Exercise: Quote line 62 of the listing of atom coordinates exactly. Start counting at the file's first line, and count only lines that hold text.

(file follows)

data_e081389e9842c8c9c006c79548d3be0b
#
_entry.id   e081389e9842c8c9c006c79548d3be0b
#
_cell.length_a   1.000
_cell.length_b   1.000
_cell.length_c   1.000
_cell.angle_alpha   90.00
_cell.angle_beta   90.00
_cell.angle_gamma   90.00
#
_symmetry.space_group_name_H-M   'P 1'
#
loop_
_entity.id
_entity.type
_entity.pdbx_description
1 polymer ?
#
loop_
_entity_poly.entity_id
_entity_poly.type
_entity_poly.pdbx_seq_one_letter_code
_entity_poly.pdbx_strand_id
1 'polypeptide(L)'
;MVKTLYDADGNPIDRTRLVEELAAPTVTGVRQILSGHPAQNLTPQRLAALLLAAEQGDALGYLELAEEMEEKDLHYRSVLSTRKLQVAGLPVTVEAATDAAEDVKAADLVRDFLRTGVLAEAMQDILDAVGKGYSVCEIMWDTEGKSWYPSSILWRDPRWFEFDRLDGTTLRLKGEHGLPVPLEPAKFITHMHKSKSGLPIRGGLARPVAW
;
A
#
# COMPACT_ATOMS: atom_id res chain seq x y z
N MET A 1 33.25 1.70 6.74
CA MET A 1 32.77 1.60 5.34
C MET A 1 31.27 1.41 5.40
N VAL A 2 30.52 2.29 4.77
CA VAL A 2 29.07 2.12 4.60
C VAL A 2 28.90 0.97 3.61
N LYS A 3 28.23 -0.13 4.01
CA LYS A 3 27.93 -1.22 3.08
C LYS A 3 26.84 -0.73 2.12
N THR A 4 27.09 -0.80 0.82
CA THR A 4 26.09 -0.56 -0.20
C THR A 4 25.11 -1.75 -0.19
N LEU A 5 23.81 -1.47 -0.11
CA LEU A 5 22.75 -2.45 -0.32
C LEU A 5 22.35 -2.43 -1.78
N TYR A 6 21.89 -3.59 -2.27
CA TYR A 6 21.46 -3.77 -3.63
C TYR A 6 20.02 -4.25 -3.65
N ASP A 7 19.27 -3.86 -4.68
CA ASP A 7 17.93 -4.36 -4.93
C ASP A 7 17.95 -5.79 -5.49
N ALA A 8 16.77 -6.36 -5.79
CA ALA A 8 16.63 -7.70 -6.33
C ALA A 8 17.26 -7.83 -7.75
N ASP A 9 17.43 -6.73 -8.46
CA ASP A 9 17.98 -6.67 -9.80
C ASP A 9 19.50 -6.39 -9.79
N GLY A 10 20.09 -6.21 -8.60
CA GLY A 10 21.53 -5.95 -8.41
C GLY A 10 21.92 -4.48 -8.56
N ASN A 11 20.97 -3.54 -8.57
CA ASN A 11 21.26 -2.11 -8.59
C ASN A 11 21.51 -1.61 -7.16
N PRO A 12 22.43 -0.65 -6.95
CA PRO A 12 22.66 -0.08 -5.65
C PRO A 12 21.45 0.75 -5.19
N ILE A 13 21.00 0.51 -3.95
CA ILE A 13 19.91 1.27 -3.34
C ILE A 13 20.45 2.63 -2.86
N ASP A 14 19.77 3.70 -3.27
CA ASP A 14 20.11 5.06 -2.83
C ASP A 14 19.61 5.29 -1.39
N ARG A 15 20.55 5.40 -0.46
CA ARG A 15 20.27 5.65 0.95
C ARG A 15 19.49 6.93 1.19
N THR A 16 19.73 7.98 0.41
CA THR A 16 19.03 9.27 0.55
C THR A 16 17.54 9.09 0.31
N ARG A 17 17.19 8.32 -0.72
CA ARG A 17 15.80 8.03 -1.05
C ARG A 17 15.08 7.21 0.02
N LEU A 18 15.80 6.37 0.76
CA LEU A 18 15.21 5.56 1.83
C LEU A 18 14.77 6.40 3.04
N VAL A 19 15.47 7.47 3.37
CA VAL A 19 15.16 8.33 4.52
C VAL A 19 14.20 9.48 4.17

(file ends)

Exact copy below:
CA ASN A 11 21.26 -2.11 -8.59